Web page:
This study explored the use of process tracing techniques in examining the decision-making processes of older and younger adults. Thirty-six college-age and thirty-six retirement-age participants decided which one of six cars they would purchase on the basis of computer-accessed data. They provided information search protocols. Results indicate that total time to reach a decision did not differ according to age. However, retirement-age participants used less information, spent more time viewing, and re-viewed fewer bits of information than college-age participants. Information search patterns differed markedly between age groups. Patterns of retirement-age adults indicated their use of noncompensatory decision rules which, according to decision-making literature (Payne, 1976), reduce cognitive processing demands. The patterns of the college-age adults indicated their use of compensatory decision rules, which have higher processing demands.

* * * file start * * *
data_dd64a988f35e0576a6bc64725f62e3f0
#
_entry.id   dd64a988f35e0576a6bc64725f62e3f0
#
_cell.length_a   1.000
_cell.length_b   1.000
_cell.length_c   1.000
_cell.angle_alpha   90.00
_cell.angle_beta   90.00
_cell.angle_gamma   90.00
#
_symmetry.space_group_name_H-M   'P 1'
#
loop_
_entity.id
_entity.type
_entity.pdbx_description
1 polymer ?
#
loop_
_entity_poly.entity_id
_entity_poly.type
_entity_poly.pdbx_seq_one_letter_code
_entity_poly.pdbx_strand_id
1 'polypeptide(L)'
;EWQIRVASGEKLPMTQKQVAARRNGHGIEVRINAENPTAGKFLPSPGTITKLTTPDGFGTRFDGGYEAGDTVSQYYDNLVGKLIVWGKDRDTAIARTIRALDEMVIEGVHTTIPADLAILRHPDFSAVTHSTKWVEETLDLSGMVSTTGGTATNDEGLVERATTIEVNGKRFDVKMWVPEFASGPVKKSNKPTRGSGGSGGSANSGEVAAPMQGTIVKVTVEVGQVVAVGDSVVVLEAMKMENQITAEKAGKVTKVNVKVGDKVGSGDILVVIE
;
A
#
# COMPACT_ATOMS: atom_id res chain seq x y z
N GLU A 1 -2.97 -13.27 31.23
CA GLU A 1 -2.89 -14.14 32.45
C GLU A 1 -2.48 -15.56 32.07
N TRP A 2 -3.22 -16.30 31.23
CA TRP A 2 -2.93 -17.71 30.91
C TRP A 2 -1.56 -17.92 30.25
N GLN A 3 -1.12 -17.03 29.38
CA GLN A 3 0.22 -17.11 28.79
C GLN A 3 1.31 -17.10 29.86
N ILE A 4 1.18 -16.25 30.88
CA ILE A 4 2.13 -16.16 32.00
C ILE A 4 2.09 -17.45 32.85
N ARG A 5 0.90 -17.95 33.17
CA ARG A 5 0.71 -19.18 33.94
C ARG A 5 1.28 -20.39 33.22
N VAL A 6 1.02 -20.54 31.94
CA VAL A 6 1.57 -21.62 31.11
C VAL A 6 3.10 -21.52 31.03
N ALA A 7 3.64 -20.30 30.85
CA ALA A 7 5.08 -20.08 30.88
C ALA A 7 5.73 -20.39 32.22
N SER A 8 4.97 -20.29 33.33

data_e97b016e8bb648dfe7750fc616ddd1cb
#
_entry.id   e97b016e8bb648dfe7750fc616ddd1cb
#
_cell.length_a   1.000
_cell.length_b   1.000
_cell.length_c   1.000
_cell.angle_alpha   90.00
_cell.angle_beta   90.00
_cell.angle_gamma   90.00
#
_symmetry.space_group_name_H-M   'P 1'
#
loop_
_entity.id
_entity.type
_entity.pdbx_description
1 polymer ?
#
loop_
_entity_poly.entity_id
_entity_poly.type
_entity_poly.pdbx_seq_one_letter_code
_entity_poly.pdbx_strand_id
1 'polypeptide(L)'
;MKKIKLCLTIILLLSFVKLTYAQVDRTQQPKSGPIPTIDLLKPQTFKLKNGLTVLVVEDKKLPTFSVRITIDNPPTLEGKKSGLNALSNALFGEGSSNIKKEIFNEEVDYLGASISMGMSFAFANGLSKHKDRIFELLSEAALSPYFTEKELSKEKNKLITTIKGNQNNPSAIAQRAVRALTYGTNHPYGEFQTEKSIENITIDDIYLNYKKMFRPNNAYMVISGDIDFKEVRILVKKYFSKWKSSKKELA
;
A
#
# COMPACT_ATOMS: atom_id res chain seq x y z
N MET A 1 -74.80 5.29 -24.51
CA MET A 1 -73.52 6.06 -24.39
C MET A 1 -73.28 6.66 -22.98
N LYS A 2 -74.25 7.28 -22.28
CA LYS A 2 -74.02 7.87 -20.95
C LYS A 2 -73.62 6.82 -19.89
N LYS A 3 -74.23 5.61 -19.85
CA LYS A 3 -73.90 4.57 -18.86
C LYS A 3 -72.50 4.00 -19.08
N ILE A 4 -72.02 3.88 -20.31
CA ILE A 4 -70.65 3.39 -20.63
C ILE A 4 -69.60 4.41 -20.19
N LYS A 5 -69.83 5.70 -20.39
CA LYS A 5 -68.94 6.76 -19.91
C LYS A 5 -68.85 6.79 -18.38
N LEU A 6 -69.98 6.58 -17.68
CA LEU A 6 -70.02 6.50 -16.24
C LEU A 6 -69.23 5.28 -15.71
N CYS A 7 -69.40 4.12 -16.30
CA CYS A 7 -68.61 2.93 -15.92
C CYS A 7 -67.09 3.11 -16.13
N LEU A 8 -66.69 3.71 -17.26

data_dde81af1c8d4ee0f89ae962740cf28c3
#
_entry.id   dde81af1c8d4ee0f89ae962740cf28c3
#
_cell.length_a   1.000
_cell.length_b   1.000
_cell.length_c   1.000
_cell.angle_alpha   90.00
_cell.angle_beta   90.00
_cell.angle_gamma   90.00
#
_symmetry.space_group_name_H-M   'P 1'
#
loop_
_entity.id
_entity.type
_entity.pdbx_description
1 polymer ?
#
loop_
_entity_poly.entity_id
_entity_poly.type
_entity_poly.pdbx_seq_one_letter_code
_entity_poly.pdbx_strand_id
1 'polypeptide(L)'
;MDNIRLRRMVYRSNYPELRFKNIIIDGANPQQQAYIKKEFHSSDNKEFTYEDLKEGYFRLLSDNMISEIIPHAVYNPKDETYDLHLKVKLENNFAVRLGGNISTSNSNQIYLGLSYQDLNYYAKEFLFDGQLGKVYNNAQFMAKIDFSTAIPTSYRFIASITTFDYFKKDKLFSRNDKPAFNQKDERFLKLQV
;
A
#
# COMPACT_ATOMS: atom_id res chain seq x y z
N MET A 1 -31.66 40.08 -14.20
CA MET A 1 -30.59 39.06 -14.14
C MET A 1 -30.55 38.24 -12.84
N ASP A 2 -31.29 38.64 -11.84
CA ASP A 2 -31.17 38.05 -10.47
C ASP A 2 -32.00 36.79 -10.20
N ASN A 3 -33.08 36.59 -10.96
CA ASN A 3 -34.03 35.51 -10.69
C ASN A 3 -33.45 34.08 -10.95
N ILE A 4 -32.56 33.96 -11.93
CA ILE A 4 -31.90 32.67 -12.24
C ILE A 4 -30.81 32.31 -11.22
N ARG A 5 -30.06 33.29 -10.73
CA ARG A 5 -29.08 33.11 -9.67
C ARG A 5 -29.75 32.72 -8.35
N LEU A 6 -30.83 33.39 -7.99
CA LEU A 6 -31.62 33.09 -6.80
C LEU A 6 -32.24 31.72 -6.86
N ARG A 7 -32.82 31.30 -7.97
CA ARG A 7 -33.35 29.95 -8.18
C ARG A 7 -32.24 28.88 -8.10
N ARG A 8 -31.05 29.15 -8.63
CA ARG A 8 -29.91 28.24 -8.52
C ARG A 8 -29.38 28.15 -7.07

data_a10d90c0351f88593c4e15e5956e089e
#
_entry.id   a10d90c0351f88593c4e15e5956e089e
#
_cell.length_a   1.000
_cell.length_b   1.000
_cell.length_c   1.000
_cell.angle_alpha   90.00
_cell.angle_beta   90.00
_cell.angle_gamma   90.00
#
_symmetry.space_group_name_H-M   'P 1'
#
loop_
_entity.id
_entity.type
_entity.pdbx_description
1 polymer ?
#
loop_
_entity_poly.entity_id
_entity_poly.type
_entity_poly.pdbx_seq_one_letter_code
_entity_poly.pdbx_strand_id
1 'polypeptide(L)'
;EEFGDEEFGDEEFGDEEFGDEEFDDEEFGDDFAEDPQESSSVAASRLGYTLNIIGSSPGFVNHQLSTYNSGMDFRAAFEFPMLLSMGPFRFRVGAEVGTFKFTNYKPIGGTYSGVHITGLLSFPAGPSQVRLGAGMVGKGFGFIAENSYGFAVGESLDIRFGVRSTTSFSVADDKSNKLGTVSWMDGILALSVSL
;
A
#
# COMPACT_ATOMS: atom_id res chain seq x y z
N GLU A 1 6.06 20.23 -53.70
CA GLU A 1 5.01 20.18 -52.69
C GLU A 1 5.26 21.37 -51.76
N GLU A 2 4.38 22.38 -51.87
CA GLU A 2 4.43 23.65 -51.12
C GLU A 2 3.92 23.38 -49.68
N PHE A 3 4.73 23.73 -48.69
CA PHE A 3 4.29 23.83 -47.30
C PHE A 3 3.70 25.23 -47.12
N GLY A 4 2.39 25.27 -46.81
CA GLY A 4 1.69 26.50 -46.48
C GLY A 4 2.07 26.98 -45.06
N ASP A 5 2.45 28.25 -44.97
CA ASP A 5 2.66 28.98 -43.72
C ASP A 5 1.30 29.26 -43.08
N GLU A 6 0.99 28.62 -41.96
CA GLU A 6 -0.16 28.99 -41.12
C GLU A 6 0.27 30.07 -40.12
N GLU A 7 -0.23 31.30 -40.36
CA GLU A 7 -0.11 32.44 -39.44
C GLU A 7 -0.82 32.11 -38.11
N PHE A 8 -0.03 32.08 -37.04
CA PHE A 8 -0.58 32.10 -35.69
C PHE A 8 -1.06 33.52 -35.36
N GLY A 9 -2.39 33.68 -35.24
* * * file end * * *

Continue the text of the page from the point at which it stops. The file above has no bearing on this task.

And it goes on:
|Journal||Journals of Gerontology|
|State||Published - 1990|
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